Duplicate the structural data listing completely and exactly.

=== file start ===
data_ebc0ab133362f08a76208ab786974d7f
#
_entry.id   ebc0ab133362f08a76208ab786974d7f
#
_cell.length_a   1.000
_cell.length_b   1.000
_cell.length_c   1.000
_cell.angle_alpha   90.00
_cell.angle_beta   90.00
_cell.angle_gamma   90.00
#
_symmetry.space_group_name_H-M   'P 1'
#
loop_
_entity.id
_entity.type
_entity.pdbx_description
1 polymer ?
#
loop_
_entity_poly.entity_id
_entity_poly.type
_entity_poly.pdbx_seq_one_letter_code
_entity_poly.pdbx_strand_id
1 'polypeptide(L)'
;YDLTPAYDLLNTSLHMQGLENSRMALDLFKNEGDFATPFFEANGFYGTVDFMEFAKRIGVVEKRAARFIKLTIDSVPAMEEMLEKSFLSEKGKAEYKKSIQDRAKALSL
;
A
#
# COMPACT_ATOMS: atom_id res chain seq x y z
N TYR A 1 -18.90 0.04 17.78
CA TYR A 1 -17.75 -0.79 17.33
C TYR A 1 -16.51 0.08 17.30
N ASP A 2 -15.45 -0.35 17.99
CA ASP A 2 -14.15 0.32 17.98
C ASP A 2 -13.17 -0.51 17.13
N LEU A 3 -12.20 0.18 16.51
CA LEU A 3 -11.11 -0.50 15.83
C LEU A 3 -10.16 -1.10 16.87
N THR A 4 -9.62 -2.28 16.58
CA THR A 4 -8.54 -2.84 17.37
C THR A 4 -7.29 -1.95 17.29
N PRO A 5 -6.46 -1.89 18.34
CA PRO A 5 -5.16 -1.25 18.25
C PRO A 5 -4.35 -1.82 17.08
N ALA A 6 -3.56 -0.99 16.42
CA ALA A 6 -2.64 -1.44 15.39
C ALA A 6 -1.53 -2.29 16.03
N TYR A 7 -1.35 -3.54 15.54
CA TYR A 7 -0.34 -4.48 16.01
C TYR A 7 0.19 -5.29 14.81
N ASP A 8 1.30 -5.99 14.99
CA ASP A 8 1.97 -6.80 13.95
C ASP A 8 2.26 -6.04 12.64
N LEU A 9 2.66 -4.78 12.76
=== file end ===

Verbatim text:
data_ebc0ab133362f08a76208ab786974d7f
#
_entry.id   ebc0ab133362f08a76208ab786974d7f
#
_cell.length_a   1.000
_cell.length_b   1.000
_cell.length_c   1.000
_cell.angle_alpha   90.00
_cell.angle_beta   90.00
_cell.angle_gamma   90.00
#
_symmetry.space_group_name_H-M   'P 1'
#
loop_
_entity.id
_entity.type
_entity.pdbx_description
1 polymer ?
#
loop_
_entity_poly.entity_id
_entity_poly.type
_entity_poly.pdbx_seq_one_letter_code
_entity_poly.pdbx_strand_id
1 'polypeptide(L)'
;YDLTPAYDLLNTSLHMQGLENSRMALDLFKNEGDFATPFFEANGFYGTVDFMEFAKRIGVVEKRAARFIKLTIDSVPAMEEMLEKSFLSEKGKAEYKKSIQDRAKALSL
;
A
#
# COMPACT_ATOMS: atom_id res chain seq x y z
N TYR A 1 -18.90 0.04 17.78
CA TYR A 1 -17.75 -0.79 17.33
C TYR A 1 -16.51 0.08 17.30
N ASP A 2 -15.45 -0.35 17.99
CA ASP A 2 -14.15 0.32 17.98
C ASP A 2 -13.17 -0.51 17.13
N LEU A 3 -12.20 0.18 16.51
CA LEU A 3 -11.11 -0.50 15.83
C LEU A 3 -10.16 -1.10 16.87
N THR A 4 -9.62 -2.28 16.58
CA THR A 4 -8.54 -2.84 17.37
C THR A 4 -7.29 -1.95 17.29
N PRO A 5 -6.46 -1.89 18.34
CA PRO A 5 -5.16 -1.25 18.25
C PRO A 5 -4.35 -1.82 17.08
N ALA A 6 -3.56 -0.99 16.42
CA ALA A 6 -2.64 -1.44 15.39
C ALA A 6 -1.53 -2.29 16.03
N TYR A 7 -1.35 -3.54 15.54
CA TYR A 7 -0.34 -4.48 16.01
C TYR A 7 0.19 -5.29 14.81
N ASP A 8 1.30 -5.99 14.99
CA ASP A 8 1.97 -6.80 13.95
C ASP A 8 2.26 -6.04 12.64
N LEU A 9 2.66 -4.78 12.76